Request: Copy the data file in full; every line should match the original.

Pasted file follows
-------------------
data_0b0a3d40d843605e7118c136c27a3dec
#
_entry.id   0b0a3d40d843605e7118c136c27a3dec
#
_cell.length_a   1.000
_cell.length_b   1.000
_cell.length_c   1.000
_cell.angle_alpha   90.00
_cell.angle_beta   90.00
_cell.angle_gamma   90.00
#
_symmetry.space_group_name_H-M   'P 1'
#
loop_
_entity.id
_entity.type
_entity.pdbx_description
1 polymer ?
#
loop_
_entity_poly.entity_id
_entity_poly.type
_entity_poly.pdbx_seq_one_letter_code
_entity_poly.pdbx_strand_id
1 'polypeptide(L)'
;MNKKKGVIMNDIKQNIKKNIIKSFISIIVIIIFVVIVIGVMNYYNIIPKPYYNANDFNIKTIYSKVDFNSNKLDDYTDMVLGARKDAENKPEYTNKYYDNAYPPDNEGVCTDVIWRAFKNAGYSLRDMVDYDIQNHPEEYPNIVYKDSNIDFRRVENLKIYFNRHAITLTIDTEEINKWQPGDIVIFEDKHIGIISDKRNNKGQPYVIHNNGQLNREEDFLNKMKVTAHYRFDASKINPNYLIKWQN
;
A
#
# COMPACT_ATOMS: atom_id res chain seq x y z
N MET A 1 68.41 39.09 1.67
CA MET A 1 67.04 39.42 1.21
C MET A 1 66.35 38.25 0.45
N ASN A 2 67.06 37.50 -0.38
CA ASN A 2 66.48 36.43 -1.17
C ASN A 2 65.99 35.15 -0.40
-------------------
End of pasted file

data_0b0a3d40d843605e7118c136c27a3dec
#
_entry.id   0b0a3d40d843605e7118c136c27a3dec
#
_cell.length_a   1.000
_cell.length_b   1.000
_cell.length_c   1.000
_cell.angle_alpha   90.00
_cell.angle_beta   90.00
_cell.angle_gamma   90.00
#
_symmetry.space_group_name_H-M   'P 1'
#
loop_
_entity.id
_entity.type
_entity.pdbx_description
1 polymer ?
#
loop_
_entity_poly.entity_id
_entity_poly.type
_entity_poly.pdbx_seq_one_letter_code
_entity_poly.pdbx_strand_id
1 'polypeptide(L)'
;MNKKKGVIMNDIKQNIKKNIIKSFISIIVIIIFVVIVIGVMNYYNIIPKPYYNANDFNIKTIYSKVDFNSNKLDDYTDMVLGARKDAENKPEYTNKYYDNAYPPDNEGVCTDVIWRAFKNAGYSLRDMVDYDIQNHPEEYPNIVYKDSNIDFRRVENLKIYFNRHAITLTIDTEEINKWQPGDIVIFEDKHIGIISDKRNNKGQPYVIHNNGQLNREEDFLNKMKVTAHYRFDASKINPNYLIKWQN
;
A
#
# COMPACT_ATOMS: atom_id res chain seq x y z
N MET A 1 68.41 39.09 1.67
CA MET A 1 67.04 39.42 1.21
C MET A 1 66.35 38.25 0.45
N ASN A 2 67.06 37.50 -0.38
CA ASN A 2 66.48 36.43 -1.17
C ASN A 2 65.99 35.15 -0.40